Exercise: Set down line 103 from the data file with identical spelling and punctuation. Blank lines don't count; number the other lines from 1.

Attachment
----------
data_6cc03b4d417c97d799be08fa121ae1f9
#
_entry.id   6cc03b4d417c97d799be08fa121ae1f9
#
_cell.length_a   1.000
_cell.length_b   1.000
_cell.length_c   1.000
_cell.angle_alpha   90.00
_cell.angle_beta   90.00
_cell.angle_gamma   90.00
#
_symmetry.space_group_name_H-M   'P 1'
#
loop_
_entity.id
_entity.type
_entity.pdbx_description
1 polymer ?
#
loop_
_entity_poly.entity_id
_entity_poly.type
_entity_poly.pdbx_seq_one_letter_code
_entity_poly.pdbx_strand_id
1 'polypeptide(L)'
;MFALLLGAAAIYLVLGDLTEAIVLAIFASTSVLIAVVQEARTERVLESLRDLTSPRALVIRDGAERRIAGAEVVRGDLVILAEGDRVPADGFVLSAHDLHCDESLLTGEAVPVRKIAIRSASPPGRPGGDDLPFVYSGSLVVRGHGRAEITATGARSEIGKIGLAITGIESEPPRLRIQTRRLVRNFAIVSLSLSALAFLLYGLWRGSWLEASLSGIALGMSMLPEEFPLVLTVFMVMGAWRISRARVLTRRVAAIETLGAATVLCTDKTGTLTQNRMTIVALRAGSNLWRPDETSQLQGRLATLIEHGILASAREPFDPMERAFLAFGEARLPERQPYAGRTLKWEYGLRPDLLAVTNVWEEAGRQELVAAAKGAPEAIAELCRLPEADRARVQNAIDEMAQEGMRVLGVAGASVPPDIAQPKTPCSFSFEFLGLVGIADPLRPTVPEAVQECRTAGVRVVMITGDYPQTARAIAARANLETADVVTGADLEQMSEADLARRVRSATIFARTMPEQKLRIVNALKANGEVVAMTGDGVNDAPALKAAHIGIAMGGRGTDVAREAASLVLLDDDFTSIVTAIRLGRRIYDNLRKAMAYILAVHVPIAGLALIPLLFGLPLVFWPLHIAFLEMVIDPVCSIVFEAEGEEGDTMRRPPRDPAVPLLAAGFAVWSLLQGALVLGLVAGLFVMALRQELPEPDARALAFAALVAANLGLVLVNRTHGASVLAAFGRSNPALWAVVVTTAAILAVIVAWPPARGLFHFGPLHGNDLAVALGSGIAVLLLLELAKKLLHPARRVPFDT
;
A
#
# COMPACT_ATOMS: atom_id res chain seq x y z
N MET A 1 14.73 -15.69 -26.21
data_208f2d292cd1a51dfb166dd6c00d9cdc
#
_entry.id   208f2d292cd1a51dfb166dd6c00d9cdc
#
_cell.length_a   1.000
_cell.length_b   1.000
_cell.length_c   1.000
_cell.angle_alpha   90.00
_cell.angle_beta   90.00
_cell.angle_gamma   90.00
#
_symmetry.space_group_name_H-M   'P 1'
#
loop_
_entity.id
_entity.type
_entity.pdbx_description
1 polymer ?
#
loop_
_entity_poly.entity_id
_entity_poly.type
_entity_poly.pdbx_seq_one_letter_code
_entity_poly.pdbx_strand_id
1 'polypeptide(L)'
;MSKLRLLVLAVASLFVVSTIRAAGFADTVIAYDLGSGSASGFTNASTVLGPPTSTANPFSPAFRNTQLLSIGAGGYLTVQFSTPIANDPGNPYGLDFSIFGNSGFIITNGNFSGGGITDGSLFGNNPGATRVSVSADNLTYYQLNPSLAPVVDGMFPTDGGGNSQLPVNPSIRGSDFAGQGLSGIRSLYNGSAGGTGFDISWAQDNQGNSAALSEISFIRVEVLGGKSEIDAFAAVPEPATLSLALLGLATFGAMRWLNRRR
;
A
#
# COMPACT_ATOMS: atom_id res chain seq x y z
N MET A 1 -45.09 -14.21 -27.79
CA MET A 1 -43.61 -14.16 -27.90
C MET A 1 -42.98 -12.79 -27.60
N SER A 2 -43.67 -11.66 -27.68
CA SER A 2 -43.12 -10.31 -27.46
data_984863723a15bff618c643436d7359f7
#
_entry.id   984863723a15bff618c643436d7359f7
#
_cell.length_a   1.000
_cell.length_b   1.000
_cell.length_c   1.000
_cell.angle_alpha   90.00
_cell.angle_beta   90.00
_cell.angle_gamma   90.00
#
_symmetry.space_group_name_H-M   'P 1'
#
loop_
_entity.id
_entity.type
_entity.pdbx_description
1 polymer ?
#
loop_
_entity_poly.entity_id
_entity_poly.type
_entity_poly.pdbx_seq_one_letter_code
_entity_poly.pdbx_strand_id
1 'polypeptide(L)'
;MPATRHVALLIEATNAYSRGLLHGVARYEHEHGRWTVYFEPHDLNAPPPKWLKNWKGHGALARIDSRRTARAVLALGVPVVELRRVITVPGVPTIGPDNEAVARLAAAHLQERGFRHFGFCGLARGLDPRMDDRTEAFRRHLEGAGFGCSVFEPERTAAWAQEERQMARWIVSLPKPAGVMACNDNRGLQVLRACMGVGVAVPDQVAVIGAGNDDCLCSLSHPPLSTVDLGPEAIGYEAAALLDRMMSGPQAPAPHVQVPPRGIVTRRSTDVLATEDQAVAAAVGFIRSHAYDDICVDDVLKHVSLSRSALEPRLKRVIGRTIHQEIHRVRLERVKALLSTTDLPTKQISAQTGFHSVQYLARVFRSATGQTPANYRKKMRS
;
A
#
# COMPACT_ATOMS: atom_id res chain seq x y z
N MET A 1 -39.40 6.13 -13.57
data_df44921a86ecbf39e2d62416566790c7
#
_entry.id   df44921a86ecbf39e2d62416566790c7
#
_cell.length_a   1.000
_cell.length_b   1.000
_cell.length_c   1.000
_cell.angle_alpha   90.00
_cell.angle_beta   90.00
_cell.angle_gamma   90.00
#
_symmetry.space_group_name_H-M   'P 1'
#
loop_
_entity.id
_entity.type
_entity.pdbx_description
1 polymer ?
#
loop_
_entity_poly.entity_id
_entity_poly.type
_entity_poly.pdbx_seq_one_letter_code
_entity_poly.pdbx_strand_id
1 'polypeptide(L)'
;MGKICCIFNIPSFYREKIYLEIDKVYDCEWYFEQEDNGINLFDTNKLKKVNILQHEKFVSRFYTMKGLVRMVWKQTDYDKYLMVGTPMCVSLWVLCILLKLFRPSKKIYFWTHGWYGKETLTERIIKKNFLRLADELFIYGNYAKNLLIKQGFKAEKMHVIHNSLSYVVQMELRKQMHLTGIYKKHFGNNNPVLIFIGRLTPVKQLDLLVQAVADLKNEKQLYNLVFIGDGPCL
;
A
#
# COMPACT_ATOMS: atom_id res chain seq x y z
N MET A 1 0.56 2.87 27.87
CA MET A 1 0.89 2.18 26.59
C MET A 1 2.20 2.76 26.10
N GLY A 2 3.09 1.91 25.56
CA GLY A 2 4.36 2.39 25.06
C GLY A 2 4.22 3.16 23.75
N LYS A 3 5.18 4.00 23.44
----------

_cell.length_b   1.000